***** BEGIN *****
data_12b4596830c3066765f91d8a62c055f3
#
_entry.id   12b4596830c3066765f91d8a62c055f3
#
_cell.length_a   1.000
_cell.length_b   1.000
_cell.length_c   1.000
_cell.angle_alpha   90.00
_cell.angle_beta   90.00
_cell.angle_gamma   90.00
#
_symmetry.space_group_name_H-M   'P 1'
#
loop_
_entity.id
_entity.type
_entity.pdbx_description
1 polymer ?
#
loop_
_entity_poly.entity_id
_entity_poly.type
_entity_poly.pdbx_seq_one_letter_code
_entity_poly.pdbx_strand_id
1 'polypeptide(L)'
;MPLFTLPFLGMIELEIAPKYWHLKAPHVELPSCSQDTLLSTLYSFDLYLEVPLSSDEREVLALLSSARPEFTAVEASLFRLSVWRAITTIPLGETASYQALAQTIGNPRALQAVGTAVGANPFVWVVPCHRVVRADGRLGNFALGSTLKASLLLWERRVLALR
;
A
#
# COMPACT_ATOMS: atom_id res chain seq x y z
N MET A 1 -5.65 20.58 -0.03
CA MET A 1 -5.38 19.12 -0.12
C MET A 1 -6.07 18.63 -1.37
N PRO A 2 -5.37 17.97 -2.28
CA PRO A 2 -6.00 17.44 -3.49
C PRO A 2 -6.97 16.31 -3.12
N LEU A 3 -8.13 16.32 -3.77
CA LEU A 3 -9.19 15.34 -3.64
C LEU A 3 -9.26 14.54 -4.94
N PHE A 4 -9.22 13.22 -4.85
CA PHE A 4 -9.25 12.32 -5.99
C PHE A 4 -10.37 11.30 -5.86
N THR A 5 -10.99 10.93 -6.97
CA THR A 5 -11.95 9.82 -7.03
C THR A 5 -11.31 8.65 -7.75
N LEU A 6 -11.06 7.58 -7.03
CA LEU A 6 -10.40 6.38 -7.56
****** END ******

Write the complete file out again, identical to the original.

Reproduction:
data_12b4596830c3066765f91d8a62c055f3
#
_entry.id   12b4596830c3066765f91d8a62c055f3
#
_cell.length_a   1.000
_cell.length_b   1.000
_cell.length_c   1.000
_cell.angle_alpha   90.00
_cell.angle_beta   90.00
_cell.angle_gamma   90.00
#
_symmetry.space_group_name_H-M   'P 1'
#
loop_
_entity.id
_entity.type
_entity.pdbx_description
1 polymer ?
#
loop_
_entity_poly.entity_id
_entity_poly.type
_entity_poly.pdbx_seq_one_letter_code
_entity_poly.pdbx_strand_id
1 'polypeptide(L)'
;MPLFTLPFLGMIELEIAPKYWHLKAPHVELPSCSQDTLLSTLYSFDLYLEVPLSSDEREVLALLSSARPEFTAVEASLFRLSVWRAITTIPLGETASYQALAQTIGNPRALQAVGTAVGANPFVWVVPCHRVVRADGRLGNFALGSTLKASLLLWERRVLALR
;
A
#
# COMPACT_ATOMS: atom_id res chain seq x y z
N MET A 1 -5.65 20.58 -0.03
CA MET A 1 -5.38 19.12 -0.12
C MET A 1 -6.07 18.63 -1.37
N PRO A 2 -5.37 17.97 -2.28
CA PRO A 2 -6.00 17.44 -3.49
C PRO A 2 -6.97 16.31 -3.12
N LEU A 3 -8.13 16.32 -3.77
CA LEU A 3 -9.19 15.34 -3.64
C LEU A 3 -9.26 14.54 -4.94
N PHE A 4 -9.22 13.22 -4.85
CA PHE A 4 -9.25 12.32 -5.99
C PHE A 4 -10.37 11.30 -5.86
N THR A 5 -10.99 10.93 -6.97
CA THR A 5 -11.95 9.82 -7.03
C THR A 5 -11.31 8.65 -7.75
N LEU A 6 -11.06 7.58 -7.03
CA LEU A 6 -10.40 6.38 -7.56